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Last night a movie theater full of film press packed a big digital theater in downtown San Diego to watch 20 minutes of Robert Zemeckis’ Beowulf. Screenwriters Roger Avary and Neil Gaiman were on hand to field questions following the screening. The screening started late because the theater was at the end of a multi-level labyrinth they call an outdoor mall. Security was tight – we weren’t allowed to take in our camera, iPhone, or even digital audio recording device. We are the first public audience to see any of the footage so it seems reasonable enough. Although I’m not sure what someone would do with blurry handheld footage of the double processed 3D footage. I assume such footage would be totally unwatchable.
They began the screening with the movie trailer which is now online. Gaiman, in a Superman’s Dead t-shirt, told the crowd to put on their “magic beowulf glasses.” Te lights went out and the trailer played in digital 3d. I won’t focus long on the trailer since it’s now public, but I will say that it was definitely much better in 3D. At one point the blood sprays off the screen at the audience, which is a cool effect.
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I just got back to our hotel from the big Beowulf footage premiere and party at Comic-Con 2007. One of the many things they showed us was this movie trailer, but in digital 3D. I’m interested in hearing what you guys think of this one because on the computer screen it looks a little flat to me. The trailer is definitely a lot cooler when it has three dimensions. I’ll have a full report of the evening’s events later, but for now you can watch the trailer for yourself after the jump.
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I just arrived in San Diego this morning, and boy is this place beautiful. The airport was packed with comic book geeks. You couldn’t look in any one direction without seeing at-least one Star Wars, Grindhouse or a Sin City t-shirt. The city is prepared to be taken over by convention attendees.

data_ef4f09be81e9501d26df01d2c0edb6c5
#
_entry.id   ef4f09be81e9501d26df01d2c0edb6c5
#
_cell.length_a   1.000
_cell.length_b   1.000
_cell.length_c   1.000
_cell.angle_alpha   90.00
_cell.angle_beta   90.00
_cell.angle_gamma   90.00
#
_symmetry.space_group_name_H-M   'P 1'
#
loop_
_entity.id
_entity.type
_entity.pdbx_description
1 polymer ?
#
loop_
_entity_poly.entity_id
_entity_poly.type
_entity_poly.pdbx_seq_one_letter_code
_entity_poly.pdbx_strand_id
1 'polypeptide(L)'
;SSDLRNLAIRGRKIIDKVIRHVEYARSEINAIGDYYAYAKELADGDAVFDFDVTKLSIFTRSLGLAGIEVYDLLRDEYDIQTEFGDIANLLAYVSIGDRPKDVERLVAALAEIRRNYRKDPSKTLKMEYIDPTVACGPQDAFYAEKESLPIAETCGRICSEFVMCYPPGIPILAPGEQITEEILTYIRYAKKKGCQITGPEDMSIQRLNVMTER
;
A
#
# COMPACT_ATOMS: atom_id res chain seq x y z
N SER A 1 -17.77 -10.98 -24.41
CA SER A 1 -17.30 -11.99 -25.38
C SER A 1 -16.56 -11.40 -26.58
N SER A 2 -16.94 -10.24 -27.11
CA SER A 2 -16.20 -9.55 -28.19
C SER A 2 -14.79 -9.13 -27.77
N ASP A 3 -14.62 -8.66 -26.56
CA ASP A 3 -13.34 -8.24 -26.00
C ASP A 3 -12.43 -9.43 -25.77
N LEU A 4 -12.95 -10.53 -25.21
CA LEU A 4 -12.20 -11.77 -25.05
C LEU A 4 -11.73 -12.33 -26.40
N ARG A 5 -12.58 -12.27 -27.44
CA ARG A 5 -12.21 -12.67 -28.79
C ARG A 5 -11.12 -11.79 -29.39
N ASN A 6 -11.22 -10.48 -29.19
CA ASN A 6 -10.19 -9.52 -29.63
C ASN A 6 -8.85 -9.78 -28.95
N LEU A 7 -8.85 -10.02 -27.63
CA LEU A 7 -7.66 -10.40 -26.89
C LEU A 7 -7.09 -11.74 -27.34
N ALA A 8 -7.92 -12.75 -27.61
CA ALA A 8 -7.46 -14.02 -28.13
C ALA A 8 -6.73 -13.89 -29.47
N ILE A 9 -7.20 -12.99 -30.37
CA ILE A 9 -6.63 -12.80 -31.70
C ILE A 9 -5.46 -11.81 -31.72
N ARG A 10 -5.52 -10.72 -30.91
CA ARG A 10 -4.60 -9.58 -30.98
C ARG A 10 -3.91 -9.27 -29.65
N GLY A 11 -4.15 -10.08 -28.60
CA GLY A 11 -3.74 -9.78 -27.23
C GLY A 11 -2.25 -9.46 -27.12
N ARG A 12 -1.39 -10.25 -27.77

When Comic Con began in 1970, 300 attendees gathered the basement of the US Grant Hotel in downtown San Diego. Last year the event was attended by over 123,000 people. This is the first year in history that tickets for Saturday sold out in advance, which probably means that this years attendance will break a new record.
Comic-Con/Iron Man banners hang from the many light posts around the city. A bus with an advertisement for the upcoming Spaceballs animated television series is parked outside of the massive San Diego Convention Center. Later tonight, the 460,000 square feet of exhibit space will be open to press and 4-day attendees for a special preview night. We’ll be there with our Canon Digital Camera to capture photos from the show floor.
Later tonight I will be attending a special digital 3D screening of footage from Robert Zemeckis’ Beowulf with screenwriters Neil Gaiman and Roger Avery in attendance. Look forward to our report late tonight/early tomorrow morning.
The Los Angeles Times has a first look at Robert Zemeckis’ Beowulf. The article includes two brand spanking new images (seen above and to the right). Here is an interesting clipping from the newspaper’s feature:
His knack for a good scrap is on show in one of the film’s pivotal fight scenes when Beowulf battles Grendel in the nude, mano a beast-o. (“Bob asked if he had to be nude, but we said, ‘It’s in the poem,’ ” Gaiman explained.) So in a crafty bit of staging to allow a PG-13 rating, Beowulf’s naughty bits are obfuscated by random objects in the foreground. It’s more subtle and subdued, but shadows, swords, mead flagons and shoulders block all in a sequence not unlike the prankish cloaking device used in “Austin Powers” films.
The article does say that there has been some talk about releasing an unrated version with more violence, blood, swearing and nudity (presumably on DVD). The movie was “performed” in 30 days of “principal mocapography” at Culver Studios on a 30-by-30-foot stage using motion capture which was recorded by dozens of digital cameras back in December 2005. Read the whole article at LATimes.com. We’ll see the 3D footage tonight and report back.